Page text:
Check List and Guide to Grad School

Study Skills

Two students from the CD program presented on useful strategies to study for tests. Below are the links to download their power point presentations.

Study Skills Brown Bag Presentation - Janelle Saunders.pdf

 Study Skills Brown Bag Presentation - Vania Silva.pdf



Declaring Communicative Disorders as a Major:
- Major can be declared at any moment, though introductory classes are only offered in the fall
- CD work does not begin until Junior year
- To declare, visit:

Classes offered only in the Fall:
- CD 651: Anatomy and Physiology of the Speech Mechanism
- CD 652: Audiology
- CD 656: Diagnosis of Communicative Disorders
- CD 659: Articulation and Phonological Disorders
- CD 660: Communicative Disorders
- CD 668: Language Acquisition and Development 

Classes offered only in the Spring:
- CD 653: Fluency and Voice Disorders
- CD 654: Audiometry
- CD 658: Communication Development and Disorders
- CD 661: Neurolinguistics
- CD 663: Augmentative and Alternative Communication
- CD 664: Clinical Phonetics

- To apply for graduation, visit:

Requirements to apply to the Master's Program:
- Official transcript
- Minimum GPA of 3.0
- 2 letters of recommendation
- Personal essay
- Passed CBEST
- Complete application before February 1st


- Must take the Graduate Essay Test during the first semester of graduate work.
- Must take the Praxis II Exam during the final semester of graduate work.
- Must complete all graduate work within 7 years.
- Must complete 375 clinical clock hours + 25 observation hours.
- Foreign students must take the Test of English as a Foreign Language (if previous post-secondary institution  
   was not English based).

Classes offered only in the Fall:
- CD 701: Seminar in Language Differences and Disorders in Children
- CD 705: Seminar in Aural Rehabilitation
- CD 708: Seminar in Neurogenic Disorders of Language
- CD 768: Seminar in Advanced Clinical Skills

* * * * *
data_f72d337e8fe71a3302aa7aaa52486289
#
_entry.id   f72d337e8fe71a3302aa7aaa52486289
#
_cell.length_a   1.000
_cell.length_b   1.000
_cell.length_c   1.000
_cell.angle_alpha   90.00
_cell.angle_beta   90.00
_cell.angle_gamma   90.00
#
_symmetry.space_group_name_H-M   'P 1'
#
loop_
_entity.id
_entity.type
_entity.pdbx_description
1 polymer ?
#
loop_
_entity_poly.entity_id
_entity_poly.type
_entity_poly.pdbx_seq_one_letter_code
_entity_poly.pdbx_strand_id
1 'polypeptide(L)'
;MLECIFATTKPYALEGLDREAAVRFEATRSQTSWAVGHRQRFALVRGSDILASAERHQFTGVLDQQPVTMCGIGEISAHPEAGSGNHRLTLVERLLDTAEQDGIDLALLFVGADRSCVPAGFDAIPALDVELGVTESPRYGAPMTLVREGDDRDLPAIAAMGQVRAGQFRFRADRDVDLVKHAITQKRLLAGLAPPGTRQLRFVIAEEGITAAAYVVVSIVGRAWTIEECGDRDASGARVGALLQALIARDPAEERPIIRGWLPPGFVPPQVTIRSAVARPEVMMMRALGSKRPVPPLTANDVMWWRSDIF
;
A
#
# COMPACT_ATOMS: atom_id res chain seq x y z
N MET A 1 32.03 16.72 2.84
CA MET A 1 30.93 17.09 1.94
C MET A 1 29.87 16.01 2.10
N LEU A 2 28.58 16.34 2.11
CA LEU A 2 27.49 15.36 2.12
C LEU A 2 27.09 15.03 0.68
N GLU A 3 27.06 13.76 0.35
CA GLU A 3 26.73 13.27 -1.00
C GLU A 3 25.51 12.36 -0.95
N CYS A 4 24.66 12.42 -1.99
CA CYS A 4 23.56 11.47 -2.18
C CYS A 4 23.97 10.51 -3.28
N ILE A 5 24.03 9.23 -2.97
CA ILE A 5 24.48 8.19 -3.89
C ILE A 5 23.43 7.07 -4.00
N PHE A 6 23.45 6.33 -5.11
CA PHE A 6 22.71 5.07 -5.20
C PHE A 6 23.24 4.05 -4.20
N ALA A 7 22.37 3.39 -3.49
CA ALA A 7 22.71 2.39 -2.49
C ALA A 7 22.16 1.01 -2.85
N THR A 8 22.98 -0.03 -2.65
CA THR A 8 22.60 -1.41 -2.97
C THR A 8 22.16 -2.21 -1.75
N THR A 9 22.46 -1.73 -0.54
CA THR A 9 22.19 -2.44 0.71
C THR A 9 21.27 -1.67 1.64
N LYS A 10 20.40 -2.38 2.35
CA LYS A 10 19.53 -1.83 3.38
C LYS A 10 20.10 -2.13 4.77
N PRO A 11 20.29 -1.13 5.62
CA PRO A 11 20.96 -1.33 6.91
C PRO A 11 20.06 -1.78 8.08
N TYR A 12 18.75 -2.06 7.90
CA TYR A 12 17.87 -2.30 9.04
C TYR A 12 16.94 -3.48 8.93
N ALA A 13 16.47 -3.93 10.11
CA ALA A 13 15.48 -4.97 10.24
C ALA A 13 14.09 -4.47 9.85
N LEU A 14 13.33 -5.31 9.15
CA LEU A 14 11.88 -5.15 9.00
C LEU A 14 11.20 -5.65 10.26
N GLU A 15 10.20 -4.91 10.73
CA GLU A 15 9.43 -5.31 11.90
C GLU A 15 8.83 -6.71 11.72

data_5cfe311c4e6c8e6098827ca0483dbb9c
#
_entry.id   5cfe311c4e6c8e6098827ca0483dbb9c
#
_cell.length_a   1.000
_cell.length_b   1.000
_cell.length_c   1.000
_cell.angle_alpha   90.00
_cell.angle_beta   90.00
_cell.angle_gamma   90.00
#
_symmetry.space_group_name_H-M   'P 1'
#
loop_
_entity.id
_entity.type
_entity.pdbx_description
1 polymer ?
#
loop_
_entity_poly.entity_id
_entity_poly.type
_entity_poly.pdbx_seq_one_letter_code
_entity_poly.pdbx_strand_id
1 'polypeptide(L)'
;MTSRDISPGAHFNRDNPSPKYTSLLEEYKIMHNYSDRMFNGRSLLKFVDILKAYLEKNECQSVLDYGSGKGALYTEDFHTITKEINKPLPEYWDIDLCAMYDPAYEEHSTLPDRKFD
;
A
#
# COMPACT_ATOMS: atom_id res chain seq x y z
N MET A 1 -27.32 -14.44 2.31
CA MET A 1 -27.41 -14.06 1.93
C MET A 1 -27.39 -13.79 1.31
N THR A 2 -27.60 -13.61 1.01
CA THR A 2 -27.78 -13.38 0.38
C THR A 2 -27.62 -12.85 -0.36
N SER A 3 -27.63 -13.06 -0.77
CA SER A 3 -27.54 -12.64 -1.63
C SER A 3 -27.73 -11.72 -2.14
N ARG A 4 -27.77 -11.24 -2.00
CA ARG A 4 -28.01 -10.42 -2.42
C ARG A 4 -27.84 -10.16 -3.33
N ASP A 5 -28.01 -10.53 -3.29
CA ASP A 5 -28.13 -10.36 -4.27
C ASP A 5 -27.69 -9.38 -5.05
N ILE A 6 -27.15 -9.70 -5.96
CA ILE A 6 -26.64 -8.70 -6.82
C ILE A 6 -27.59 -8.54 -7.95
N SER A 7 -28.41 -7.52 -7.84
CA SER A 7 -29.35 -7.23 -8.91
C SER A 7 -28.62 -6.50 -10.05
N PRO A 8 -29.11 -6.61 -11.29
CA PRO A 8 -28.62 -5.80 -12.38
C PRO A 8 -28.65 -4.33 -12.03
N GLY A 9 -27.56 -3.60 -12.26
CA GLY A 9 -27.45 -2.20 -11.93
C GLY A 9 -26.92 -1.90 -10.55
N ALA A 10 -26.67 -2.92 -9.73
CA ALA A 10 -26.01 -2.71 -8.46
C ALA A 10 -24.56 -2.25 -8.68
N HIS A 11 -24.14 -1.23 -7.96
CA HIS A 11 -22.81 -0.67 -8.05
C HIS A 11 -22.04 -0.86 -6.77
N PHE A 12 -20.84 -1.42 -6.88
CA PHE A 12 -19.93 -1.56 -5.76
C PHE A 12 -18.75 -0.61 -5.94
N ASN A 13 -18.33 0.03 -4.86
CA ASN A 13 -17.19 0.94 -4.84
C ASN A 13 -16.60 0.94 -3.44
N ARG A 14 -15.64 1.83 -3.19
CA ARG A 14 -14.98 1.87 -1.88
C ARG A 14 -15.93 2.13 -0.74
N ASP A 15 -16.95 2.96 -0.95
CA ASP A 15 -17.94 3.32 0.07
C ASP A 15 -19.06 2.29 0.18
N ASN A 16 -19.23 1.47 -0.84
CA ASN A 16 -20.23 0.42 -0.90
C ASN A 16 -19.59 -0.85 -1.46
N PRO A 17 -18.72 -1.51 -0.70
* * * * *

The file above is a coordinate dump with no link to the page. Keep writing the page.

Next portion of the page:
Classes offered only in the Spring:
- CD 706: Seminar in Counseling in Communicative Disorders
- CD 707: Advanced Seminar in Language Disorders in Children
- CD 709: Seminar in Motor Speech Disorders
- CD 710: Seminar in Dysphagia
- CD 756: Advanced Diagnosis of Communicative Disabilities
- ISED 797: Seminar in Educational Research  




Career Options available with an SLP/CD bachelor's degree


Speech Language Pathology and Audiology.


With a bachelor's degree in Speech Language Pathology/Communicative Disorders one can go on to gain a master's in speech language pathology or audiology. Both of these careers can be interesting and rewarding. Speech language pathologist's work with children and adults with conditions that make communication difficult or impossible. These professionals work to help correct speech, language, swallowing, fluency or cognitive communication difficulties. Possible work environments include hospitals, rehabilitation centers, schools, and nursing homes.

Audiologists are experts in the non medical diagnosis and management of disorders of the auditory and balance systems. They specialize in the identification and assessment of hearing and balance problems, rehabilitation of persons with hearing and balance disorders, and prevention of hearing loss. Possible work environments include areas of health care which include hospitals, private and group practice, as well as residential health and long-term care facilities. Educational settings include K-12 schools, colleges, universities, state schools, and intermediate facilities for children with developmental disabilities.

What can I do with an SLP/CD bachelor's degree other than go to graduate school in speech-language pathology (MS-SLP) or audiology (AuD)?

During the  process of obtaining a bachelor's degree in Speech Language Pathology/Communicative Disorders some people may discover that speech language pathology or Audiology is not really for them. It is important to be aware of all the career options and graduate programs available to those who obtain a SLP/CD bachelor's degree.

Speech-language pathologists generally need a master's degree in the field in order to gain employment. However, there are 7 states in the U.S. which allow a minimum of a Bachelor’s degree to work as a school-based SLP (some may require a teaching certificate and/or state license). The 7 are: Arizona, Florida, Idaho, Nebraska, Nevada, New York, and Oregon.  Requirements vary depending on the state, county, city,  and district. Contact the school board in the your area of interest to learn about specific requirements. For more information refer to ASHA’s State Requirements document.


Graduates of a bachelor's degree program are eligible for the following positions with some additional training:

   Speech-language pathology assistants (SLPA)

   Speech technician

   Speech pathologist technician

   Rehab technician

   Human language technology technician

   Work in related areas.


Optional graduate programs include:

   Special education

   Social work

   Rehabilitation or mental health counseling

   Public health (MPH)

   Health education

   Health law



   General education


Other careers include:

   Research and development

   Marketing and promotion

    Sales for health products companies

    Academic advising

    Technology support

    Community outreach programs

    Employment search firms

   Assisting families



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